Shou Sugi Ban
 Did You Know?  none

Shou sugi ban (pronounced show-sue-gee-ban) is the ancient Japanese art of burning wood to preserve it. Used for thousands of years, this technique has exploded in the United States and worldwide as not only a wood-preserving method but also a popular aesthetic used in building and artwork.

The process starts by using a blow torch to char the outer layer of wood. Upon cooling the planks are brushed, cleaned and sealed using a natural oil. The carbonized outer layer of the wood now protects and preserves naturally. In addition, with the brushing that removes the residue of the charring, the creation of an alligator-like texture appears. The result is stunning.

hou sugi ban evolved in eighteenth-century Japan as a way to build housing using a readily available building material—Japanese red cedar (Cryptomeria Japonica). Japanese builders had to consider the local climate, which can be humid with extreme temperature fluctuations between seasons. Additionally, homes lining Japan’s coastline contend with salty ocean spray, which can wear down a building’s cladding and decking. The shou sugi ban technique provided a cost-effective way of weatherproofing Japanese homes. Burnt cedar siding naturally resists destructive environmental elements, and its appealing matte finish and relatively simple manufacturing process have contributed to its lasting popularity.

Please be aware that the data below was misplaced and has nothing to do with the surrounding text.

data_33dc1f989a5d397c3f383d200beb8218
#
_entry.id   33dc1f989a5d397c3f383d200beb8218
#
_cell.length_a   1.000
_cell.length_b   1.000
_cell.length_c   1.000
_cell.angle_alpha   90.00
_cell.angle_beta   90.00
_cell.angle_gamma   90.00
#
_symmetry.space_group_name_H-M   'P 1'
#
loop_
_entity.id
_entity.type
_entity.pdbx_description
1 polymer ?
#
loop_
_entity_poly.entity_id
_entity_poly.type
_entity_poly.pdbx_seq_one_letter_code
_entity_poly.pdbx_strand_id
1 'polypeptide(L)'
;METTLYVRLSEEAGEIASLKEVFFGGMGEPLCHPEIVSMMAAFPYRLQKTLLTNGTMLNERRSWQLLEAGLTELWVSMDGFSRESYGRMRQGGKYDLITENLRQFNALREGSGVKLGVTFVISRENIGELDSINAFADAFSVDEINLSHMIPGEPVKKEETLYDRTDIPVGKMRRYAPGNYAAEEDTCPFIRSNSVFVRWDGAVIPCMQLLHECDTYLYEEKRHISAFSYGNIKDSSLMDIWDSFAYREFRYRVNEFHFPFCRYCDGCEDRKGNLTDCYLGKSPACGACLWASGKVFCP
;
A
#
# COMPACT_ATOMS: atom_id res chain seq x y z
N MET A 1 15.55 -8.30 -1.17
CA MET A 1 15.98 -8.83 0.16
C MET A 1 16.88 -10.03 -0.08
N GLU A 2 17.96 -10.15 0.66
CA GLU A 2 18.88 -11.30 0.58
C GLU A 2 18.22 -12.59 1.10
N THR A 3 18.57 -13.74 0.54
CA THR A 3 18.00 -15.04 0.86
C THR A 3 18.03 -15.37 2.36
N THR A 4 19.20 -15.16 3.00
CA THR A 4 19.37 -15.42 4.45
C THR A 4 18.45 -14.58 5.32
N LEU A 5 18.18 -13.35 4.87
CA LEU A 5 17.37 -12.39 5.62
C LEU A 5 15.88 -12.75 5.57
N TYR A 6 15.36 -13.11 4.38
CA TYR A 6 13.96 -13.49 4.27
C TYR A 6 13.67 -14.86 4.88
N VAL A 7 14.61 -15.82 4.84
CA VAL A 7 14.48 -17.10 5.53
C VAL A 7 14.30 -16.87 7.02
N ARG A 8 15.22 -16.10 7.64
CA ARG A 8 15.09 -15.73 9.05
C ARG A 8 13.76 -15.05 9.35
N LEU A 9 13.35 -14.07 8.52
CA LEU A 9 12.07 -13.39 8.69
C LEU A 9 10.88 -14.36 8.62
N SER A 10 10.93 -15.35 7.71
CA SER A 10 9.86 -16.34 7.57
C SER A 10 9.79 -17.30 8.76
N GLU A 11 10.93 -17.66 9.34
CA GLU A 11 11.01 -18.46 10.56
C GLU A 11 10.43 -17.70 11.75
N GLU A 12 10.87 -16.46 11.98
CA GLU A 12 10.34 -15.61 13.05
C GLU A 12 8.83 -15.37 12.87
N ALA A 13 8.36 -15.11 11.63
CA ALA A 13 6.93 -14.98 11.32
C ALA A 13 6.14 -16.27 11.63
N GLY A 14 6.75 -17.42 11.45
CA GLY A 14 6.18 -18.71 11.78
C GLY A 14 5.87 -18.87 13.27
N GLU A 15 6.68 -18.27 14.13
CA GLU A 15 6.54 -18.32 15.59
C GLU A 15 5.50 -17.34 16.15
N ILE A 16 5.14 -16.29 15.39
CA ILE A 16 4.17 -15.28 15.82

The traditional Japanese technique for shou sugi ban, or yakisugi, involves Japanese red cedar, which grows natively on the islands of Japan. In the western hemisphere, sourcing Japanese cedar can be difficult, so builders often opt for western red cedar. Other wood species that can work include hemlock, southern cypress, pine, and basswood. Though softwoods like cedar are ideal for shou sugi ban, you can use hardwoods like oak and maple, though they may not prove as durable.

The most common species of wood used is cedar and cypress. The procedure holds the wood:

  • weather resistant
  • pest resistant
  • rot resistant
  • UV resistant
  • Fire resistant

Videos are plentiful on YouTube demonstrating burning and brushing methods to achieve various finishes and can be a great DIY project.